Friday, March 30, 2007

Am I a Christian?

One might think that since I have posted some blog entries slamming the theory of evolution that I must be a Christian -- but I am not. I am a deist. In other words I believe God exists but don't think God interferes with the affairs of mankind or natural laws of the universe. An atheist once said to me that "if God exists she wouldn't want or need to be worshiped" and I agree with that. There are some things I believe about God, but I wouldn't want to try and defend them on an intellectual basis because I think that mankind is about as capable of understanding God as a tree is of understanding us. I don't think God answers prayers but I admit to praying occasionally just in case he does, and usually only in regard to the health and well being of my loved ones.

I was a Christian from the time that I was 14 until my mid thirties when my thinking gradually moved away from Christianity. As a Christian I was very studious and read the entire Bible possibly as many as twenty times. Most Christians have never read the whole Bible and if they did they might have some doubts about how inspired it is. Nevertheless, I still believe God exists in large part because I think the most commonly believed alternative (evolution by natural selection and random mutation) isn't plausible. I could believe in evolution by intelligent design if I thought there was sufficient evidence in the fossil record to prove that evolution ever occurred -- but I don't. Generally I think evolutionists interpret the fossil record according to their world view, and sometimes embellish it. I will admit that since I am a trained mathematician I might require a bit more evidence as proof than the average person.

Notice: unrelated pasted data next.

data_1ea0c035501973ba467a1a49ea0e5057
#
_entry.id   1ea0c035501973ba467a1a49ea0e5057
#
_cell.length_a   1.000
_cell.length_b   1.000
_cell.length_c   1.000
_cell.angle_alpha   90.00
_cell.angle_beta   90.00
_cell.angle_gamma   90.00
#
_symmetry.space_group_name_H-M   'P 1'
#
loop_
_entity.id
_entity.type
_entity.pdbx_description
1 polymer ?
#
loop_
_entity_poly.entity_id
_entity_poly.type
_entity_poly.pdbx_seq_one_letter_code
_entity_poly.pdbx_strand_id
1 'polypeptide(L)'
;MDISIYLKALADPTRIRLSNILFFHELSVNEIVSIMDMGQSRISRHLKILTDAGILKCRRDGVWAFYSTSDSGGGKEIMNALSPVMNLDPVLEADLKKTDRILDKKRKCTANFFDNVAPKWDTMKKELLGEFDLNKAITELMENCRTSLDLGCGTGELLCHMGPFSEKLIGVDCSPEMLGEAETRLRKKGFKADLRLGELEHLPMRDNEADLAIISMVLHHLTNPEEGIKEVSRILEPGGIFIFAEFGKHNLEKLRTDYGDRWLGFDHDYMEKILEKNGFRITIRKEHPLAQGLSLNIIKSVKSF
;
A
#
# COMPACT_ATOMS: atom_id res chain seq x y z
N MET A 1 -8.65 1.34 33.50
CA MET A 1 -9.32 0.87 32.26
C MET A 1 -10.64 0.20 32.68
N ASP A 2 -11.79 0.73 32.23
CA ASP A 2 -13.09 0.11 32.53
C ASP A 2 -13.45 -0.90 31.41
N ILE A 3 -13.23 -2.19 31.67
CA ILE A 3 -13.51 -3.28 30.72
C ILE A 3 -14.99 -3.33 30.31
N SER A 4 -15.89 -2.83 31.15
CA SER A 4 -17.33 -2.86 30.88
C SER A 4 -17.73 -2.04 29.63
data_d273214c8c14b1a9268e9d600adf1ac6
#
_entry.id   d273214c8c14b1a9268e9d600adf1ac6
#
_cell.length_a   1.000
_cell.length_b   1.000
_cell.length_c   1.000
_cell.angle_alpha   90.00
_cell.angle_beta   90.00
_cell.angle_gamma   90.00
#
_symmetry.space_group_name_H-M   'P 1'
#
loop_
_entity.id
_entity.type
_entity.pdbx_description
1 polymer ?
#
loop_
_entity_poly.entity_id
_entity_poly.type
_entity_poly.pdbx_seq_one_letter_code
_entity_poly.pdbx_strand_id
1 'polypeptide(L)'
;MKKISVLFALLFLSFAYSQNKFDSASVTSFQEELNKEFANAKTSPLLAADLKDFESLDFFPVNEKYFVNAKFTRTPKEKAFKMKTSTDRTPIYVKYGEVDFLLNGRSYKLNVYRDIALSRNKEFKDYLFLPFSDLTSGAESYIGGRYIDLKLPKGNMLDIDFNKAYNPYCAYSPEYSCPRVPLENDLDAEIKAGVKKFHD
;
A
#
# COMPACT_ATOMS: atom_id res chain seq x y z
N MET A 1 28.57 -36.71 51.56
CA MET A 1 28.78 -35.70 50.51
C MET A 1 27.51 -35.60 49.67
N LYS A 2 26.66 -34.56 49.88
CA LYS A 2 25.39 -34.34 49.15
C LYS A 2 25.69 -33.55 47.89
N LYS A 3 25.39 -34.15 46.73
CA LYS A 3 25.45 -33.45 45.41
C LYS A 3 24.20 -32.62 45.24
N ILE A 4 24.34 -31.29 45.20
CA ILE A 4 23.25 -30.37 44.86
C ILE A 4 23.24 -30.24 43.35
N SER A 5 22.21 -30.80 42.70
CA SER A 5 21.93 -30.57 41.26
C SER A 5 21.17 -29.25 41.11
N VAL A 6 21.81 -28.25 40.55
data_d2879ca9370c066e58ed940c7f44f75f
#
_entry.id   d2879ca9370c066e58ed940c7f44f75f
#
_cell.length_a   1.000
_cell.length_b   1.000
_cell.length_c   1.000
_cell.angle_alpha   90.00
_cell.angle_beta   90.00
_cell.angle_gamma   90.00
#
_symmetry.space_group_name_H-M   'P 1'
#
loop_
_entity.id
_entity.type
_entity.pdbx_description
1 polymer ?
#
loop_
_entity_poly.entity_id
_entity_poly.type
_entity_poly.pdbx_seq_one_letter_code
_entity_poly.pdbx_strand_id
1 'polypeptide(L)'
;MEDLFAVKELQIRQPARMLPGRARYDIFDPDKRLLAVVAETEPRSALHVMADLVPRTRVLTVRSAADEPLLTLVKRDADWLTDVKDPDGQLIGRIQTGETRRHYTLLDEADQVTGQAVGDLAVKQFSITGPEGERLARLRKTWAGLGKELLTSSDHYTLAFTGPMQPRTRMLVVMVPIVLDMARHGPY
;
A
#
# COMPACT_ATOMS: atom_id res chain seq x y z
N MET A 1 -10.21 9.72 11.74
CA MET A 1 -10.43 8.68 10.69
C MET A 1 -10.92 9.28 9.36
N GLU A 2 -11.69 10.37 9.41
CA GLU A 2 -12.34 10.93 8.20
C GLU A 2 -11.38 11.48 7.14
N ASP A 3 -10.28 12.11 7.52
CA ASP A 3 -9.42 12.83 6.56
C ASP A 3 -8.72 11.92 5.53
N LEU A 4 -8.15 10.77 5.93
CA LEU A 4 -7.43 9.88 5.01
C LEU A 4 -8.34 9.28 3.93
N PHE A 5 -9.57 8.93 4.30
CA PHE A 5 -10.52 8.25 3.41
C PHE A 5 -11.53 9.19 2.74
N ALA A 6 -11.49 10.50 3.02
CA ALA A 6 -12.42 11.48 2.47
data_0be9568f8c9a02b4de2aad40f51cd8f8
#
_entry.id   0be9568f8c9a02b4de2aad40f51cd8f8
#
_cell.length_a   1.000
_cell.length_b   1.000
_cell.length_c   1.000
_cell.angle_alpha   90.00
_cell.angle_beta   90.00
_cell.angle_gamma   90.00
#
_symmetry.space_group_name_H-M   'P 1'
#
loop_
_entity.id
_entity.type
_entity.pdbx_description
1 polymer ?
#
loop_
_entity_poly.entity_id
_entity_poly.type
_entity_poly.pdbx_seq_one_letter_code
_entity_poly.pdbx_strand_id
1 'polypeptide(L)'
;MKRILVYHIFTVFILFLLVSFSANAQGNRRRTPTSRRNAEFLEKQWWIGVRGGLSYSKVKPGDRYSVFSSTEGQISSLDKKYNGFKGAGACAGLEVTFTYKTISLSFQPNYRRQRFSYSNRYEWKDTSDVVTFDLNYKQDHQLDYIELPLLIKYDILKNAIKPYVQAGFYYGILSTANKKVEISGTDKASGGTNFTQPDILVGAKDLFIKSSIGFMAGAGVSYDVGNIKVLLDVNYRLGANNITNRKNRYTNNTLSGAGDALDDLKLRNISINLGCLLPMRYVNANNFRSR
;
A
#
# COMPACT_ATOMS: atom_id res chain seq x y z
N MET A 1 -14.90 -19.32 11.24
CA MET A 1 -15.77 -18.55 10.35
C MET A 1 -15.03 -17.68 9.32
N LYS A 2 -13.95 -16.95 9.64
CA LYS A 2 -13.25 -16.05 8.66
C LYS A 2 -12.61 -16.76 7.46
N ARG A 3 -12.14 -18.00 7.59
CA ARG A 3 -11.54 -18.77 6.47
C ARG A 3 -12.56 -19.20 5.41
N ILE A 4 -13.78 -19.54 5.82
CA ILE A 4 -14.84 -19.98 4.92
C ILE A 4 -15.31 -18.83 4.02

I can say that I agree with a substantial amount of the moral teachings in the Bible (even if I'm not that good at following them) but that doesn't make me a Christian. Jesus said "do to others what you would have them do to you" (Matthew 7:12) and I agree with that -- but so would a lot of Muslins, Buddhists, Hindus, agnostics and atheists. I guess I would also agree with Paul the Apostle when he said the law of God is written on every man's heart (paraphrasing Romans 2:15) and that explains why an atheist, a Christian and a Buddhist might have similar moral perspectives.

My point is that I believe in God, not because I am a Christian, as many suppose, but because it seems to be the most reasonable explanation for our existence. And when I say reasonable I mean "compatible with science". As I have explained in some of my blog enrties, I don’t think that evolution is compatible with hard science (repeatable experimentation). I view it more as the dogma of atheists.

Many people commonly judge people whose world view differs substantially from theirs as idiots and I sometimes have to endure such bigotry. For those who are curious about my educational background, I have a B.S. in Mathematics (1981) from the University of Washington which is considered Public Ivy. I substantially exceeded the requirements for the degree by completing the pure and the numerical analysis math options, two years of physics, and a substantial number of computer science and engineering courses. I also attended graduate school at the University of Washington and earned an M.S. in Applied Mathematics (1982). My application field was Computer Science so I was required to complete graduate level courses in that field for my degree.


At 1:53 AM, December 05, 2008, Blogger John Morales said...

Hi Randy.

I took up your invitation to read this.

Cheer up, I've previously expressed my opinion that the smarter someone is, the better they can rationalise and compartmentalise. I wouldn't call you stupid, nor have I :)

Anyway, I accept you're not a Christian. I never thought IDers were exclusively Christian, of course.


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